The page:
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Here’s a Guy Who May Take Your ‘Breath’ Away

Holding his breath, the 6-foot-6, 300-plus pounder waddles and glides across the dance floor in a clunky wooden hula skirt/torture device and squeaky plastic booties.

Uh-oh. It must be hazing season at USC again, right?

Not quite.

The surreal Fred Astaire-cum-Babar is none other than Martin Where-Was-He-When-Your-New-Year’s-Party-Needed-Him? Kersels, paragon of hope for those who’ve had it up to here with runty anorexics in tights and tutus.

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After recently finding out he has sleep apnea--which makes him gag, gasp and sputter like a VW Bug when he should be catching zzz’s--Kersels decided to make hay out of sawing wood. His dance-performance “Breath” takes him from perky to pooped in 12 minutes of deliberate oxygen deprivation.

“Breath” is part of the Odyssey-Pipeline co-production “Firewaves,” opening Tuesday at the Odyssey Theatre Ensemble as part of the “Jugendstil Fest: Young Moderns of 1900.” Also on the bill are original works by choreographers Gilberte Meunier and Betty Nash.

“There are whole schools of thought about breath,” Kersels, a 28-year-old L.A. native, explains while breathing easily in a relaxed tete a tete near his downtown studio. “I wanted to stop breathing and yet force myself to do movement. I knew I couldn’t hold my breath for 10 or 15 minutes, but I can hold it for periods and then breathe again.”

After all, Martin Kersels isn’t the first to abuse himself in the name of conceptual art. So if Chris Burden can have himself shot and crawl over glass, if Gina Pane can slice and dice her extremities and if Stephen Taylor Woodrow can hang people on the wall and call ‘em living paintings, why can’t Kersels ride himself hard and sweat up a storm for the sake of art?

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As with these other practitioners of body art, Kersels considers himself as a canvas. And as on tabloid TV, the line between real event and dramatization is fuzzy.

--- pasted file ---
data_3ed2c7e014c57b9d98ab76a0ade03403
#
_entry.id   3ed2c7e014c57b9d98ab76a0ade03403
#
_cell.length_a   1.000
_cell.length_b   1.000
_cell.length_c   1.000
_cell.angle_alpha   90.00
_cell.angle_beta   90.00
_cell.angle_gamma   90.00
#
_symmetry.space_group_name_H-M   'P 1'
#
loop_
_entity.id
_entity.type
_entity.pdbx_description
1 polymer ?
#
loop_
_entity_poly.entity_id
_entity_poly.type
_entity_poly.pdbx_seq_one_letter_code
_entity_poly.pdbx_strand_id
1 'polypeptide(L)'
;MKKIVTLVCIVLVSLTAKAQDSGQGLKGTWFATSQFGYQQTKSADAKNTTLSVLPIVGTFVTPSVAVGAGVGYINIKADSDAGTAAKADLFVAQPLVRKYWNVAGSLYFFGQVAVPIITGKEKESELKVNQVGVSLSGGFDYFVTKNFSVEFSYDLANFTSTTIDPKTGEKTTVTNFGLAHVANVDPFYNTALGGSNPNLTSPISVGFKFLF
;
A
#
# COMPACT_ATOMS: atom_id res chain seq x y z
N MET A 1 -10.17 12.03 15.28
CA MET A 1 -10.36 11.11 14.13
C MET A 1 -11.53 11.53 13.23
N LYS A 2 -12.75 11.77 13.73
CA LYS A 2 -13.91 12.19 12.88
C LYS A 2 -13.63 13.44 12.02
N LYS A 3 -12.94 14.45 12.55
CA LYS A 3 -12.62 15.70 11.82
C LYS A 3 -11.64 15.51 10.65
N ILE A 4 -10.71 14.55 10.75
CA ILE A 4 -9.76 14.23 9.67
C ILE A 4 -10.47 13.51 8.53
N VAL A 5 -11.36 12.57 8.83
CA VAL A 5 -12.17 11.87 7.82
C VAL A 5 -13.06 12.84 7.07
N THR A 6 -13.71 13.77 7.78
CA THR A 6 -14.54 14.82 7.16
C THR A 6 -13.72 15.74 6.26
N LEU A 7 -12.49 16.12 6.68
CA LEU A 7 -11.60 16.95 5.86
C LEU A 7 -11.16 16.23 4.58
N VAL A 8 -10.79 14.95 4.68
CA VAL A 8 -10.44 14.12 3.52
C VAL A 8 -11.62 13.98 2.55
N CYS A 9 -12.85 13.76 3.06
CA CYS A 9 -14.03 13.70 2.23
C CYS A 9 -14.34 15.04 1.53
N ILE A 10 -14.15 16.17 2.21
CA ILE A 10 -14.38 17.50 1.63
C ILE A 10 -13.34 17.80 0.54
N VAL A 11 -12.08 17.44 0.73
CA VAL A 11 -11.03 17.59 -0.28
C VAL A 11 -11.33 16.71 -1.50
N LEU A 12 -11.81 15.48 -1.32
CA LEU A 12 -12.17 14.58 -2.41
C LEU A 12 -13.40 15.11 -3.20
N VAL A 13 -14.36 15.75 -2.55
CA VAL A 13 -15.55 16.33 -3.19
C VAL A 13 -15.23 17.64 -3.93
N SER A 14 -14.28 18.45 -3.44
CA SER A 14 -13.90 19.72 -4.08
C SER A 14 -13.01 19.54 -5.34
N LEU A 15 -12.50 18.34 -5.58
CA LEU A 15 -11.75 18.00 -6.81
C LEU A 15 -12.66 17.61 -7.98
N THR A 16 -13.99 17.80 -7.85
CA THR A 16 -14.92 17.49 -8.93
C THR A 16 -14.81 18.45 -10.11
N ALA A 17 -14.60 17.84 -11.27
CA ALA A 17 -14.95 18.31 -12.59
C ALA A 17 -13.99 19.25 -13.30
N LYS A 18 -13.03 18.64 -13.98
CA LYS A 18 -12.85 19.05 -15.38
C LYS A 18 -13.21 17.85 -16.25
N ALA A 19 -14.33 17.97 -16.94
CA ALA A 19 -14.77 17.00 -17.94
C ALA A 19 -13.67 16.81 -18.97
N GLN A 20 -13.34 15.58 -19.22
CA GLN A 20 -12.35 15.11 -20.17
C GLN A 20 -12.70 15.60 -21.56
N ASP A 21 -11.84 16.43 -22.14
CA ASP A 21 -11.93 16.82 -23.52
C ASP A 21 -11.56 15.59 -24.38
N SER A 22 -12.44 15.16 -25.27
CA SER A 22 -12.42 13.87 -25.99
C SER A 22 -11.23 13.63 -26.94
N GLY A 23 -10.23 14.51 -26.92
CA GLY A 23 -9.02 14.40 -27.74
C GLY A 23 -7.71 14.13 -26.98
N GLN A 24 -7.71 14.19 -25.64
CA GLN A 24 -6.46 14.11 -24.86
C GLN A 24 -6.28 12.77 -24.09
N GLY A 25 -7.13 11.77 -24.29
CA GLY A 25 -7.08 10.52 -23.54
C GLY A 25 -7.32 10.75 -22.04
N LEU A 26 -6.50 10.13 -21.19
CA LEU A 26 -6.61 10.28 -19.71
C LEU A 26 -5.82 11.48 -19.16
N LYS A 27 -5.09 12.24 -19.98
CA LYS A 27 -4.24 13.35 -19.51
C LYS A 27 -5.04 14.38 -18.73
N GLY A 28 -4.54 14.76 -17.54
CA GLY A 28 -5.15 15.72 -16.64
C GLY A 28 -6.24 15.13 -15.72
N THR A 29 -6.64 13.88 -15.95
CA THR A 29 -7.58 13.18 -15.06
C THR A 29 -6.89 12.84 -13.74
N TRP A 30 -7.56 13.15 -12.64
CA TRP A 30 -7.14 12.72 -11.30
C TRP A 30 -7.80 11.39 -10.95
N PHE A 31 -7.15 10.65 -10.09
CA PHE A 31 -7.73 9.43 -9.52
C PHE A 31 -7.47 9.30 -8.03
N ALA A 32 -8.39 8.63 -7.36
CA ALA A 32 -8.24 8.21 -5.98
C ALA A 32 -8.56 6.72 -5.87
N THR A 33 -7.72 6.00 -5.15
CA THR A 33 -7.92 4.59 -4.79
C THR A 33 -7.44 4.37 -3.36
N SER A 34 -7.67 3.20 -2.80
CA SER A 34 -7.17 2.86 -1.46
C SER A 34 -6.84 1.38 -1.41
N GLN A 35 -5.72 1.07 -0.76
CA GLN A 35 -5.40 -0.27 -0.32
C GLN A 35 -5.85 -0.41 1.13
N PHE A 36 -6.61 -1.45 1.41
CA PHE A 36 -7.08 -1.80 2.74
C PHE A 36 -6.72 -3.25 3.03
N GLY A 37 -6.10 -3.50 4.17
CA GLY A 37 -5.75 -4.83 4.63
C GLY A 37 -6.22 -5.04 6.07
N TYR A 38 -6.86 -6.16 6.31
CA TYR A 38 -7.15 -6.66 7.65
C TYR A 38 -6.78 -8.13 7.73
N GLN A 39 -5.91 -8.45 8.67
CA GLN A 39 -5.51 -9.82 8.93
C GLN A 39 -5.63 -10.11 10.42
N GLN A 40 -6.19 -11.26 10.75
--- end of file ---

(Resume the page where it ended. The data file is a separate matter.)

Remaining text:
The difference is that Kersels adds more of a dollop of theatrical fiction to his experiential ordeal than did most of the body artists of the last two decades.

His performance verite about exhaustion has a subtext about mind-body struggle. “I’m going to wear down,” he says. “The body-as-machine (won’t be) tearing itself apart, but the big behemoth does slow down to a crawl. It’s my will over what my body’s telling me.”

Kersels does, however, show a bit of restraint when it comes to self-damage. “I’m not going to be hard on myself,” he reassures us. “It never gets to the point where it’s masochistic, just tiring and cathartic.”

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Nor is this enigmatic funambulist bound by precise choreography. “I may miss a movement, because when you don’t breathe your mind gets foggy like when you’re drinking too much. If I don’t hit this mark or that, it’s not going to affect the main idea of wearing down.”

Influenced by funny guys from Gleason to Keaton, Kersels, who is the building manager at LACE (Los Angeles Angeles Contemporary Exhibitions), is out to squeeze the hot air and prejudice from stodgy dancegoers. “Because I’m a big man, people have preconceived notions of what I can do: football player, wrestler, bouncer, loan shark, thug,” he explains.

“But I want to show it doesn’t have to be that way. I can do a spin, a pirouette. I know I’m no Baryshnikov.”

Instead, he gets his point across by proving he can do more than people expect. “The tension for the audience is in seeing a big body do (these movements), especially at the Odyssey where you’re so close to the audience. I sweat. I let it be known that this is not easy, not pretty.”

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And “humor,” he asserts, “can make you think as much as someone lecturing or preaching at you.”

“I do things that are funny: The audience expects something and you give them something completely different,” he explains. “Where they’re expecting drama, collapse or a scream, you act like a chipmunk.”

But if the thought of watching a large man push himself to enervation still sounds like the stuff of which nightmares are made, you’ve just got to trust Kersels’ promise that he’ll “leave the audience in an up state.”

“That’s why I do performance,” Kersels maintains with quiet, measured breaths. “I’m not just an entertainer. I want to leave people with something to think about.”

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